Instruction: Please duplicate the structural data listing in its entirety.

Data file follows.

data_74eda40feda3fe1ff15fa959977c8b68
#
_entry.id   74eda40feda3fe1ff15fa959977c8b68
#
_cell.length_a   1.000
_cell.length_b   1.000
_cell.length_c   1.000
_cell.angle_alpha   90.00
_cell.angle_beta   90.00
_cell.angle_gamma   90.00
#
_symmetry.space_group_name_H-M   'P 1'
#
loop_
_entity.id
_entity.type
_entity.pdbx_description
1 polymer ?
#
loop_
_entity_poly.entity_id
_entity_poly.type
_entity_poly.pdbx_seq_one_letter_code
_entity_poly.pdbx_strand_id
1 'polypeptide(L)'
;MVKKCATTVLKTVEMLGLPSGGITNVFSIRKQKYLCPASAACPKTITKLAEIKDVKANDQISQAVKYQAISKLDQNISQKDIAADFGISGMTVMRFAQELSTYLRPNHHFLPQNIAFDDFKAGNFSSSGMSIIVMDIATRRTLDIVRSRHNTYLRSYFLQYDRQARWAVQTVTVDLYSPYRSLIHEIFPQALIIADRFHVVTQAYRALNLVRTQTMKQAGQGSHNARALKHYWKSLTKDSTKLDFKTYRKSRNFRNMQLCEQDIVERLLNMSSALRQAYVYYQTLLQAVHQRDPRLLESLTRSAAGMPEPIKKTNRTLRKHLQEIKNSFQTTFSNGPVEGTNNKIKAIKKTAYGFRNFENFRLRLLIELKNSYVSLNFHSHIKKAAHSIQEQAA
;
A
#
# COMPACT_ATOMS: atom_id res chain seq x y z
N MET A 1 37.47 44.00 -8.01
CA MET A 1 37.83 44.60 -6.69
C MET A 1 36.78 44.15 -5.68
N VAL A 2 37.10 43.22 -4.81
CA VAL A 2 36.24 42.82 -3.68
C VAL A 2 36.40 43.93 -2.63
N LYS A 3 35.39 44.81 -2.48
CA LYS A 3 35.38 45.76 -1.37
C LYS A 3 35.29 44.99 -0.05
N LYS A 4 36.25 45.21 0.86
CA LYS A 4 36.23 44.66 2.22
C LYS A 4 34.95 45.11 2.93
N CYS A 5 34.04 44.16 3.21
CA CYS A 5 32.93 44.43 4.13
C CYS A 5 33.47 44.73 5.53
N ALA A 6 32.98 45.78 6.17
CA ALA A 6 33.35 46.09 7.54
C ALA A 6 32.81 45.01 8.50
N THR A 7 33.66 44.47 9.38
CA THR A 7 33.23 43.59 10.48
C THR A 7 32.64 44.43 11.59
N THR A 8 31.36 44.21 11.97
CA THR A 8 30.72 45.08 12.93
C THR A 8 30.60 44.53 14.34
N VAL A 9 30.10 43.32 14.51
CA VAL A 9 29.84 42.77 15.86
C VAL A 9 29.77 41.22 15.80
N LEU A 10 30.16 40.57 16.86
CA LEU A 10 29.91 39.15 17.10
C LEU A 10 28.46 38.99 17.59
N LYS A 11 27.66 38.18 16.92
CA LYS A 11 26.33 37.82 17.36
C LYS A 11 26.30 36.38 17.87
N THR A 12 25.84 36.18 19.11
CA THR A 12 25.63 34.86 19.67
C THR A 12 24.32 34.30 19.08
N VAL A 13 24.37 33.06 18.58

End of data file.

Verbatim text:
data_74eda40feda3fe1ff15fa959977c8b68
#
_entry.id   74eda40feda3fe1ff15fa959977c8b68
#
_cell.length_a   1.000
_cell.length_b   1.000
_cell.length_c   1.000
_cell.angle_alpha   90.00
_cell.angle_beta   90.00
_cell.angle_gamma   90.00
#
_symmetry.space_group_name_H-M   'P 1'
#
loop_
_entity.id
_entity.type
_entity.pdbx_description
1 polymer ?
#
loop_
_entity_poly.entity_id
_entity_poly.type
_entity_poly.pdbx_seq_one_letter_code
_entity_poly.pdbx_strand_id
1 'polypeptide(L)'
;MVKKCATTVLKTVEMLGLPSGGITNVFSIRKQKYLCPASAACPKTITKLAEIKDVKANDQISQAVKYQAISKLDQNISQKDIAADFGISGMTVMRFAQELSTYLRPNHHFLPQNIAFDDFKAGNFSSSGMSIIVMDIATRRTLDIVRSRHNTYLRSYFLQYDRQARWAVQTVTVDLYSPYRSLIHEIFPQALIIADRFHVVTQAYRALNLVRTQTMKQAGQGSHNARALKHYWKSLTKDSTKLDFKTYRKSRNFRNMQLCEQDIVERLLNMSSALRQAYVYYQTLLQAVHQRDPRLLESLTRSAAGMPEPIKKTNRTLRKHLQEIKNSFQTTFSNGPVEGTNNKIKAIKKTAYGFRNFENFRLRLLIELKNSYVSLNFHSHIKKAAHSIQEQAA
;
A
#
# COMPACT_ATOMS: atom_id res chain seq x y z
N MET A 1 37.47 44.00 -8.01
CA MET A 1 37.83 44.60 -6.69
C MET A 1 36.78 44.15 -5.68
N VAL A 2 37.10 43.22 -4.81
CA VAL A 2 36.24 42.82 -3.68
C VAL A 2 36.40 43.93 -2.63
N LYS A 3 35.39 44.81 -2.48
CA LYS A 3 35.38 45.76 -1.37
C LYS A 3 35.29 44.99 -0.05
N LYS A 4 36.25 45.21 0.86
CA LYS A 4 36.23 44.66 2.22
C LYS A 4 34.95 45.11 2.93
N CYS A 5 34.04 44.16 3.21
CA CYS A 5 32.93 44.43 4.13
C CYS A 5 33.47 44.73 5.53
N ALA A 6 32.98 45.78 6.17
CA ALA A 6 33.35 46.09 7.54
C ALA A 6 32.81 45.01 8.50
N THR A 7 33.66 44.47 9.38
CA THR A 7 33.23 43.59 10.48
C THR A 7 32.64 44.43 11.59
N THR A 8 31.36 44.21 11.97
CA THR A 8 30.72 45.08 12.93
C THR A 8 30.60 44.53 14.34
N VAL A 9 30.10 43.32 14.51
CA VAL A 9 29.84 42.77 15.86
C VAL A 9 29.77 41.22 15.80
N LEU A 10 30.16 40.57 16.86
CA LEU A 10 29.91 39.15 17.10
C LEU A 10 28.46 38.99 17.59
N LYS A 11 27.66 38.18 16.92
CA LYS A 11 26.33 37.82 17.36
C LYS A 11 26.30 36.38 17.87
N THR A 12 25.84 36.18 19.11
CA THR A 12 25.63 34.86 19.67
C THR A 12 24.32 34.30 19.08
N VAL A 13 24.37 33.06 18.58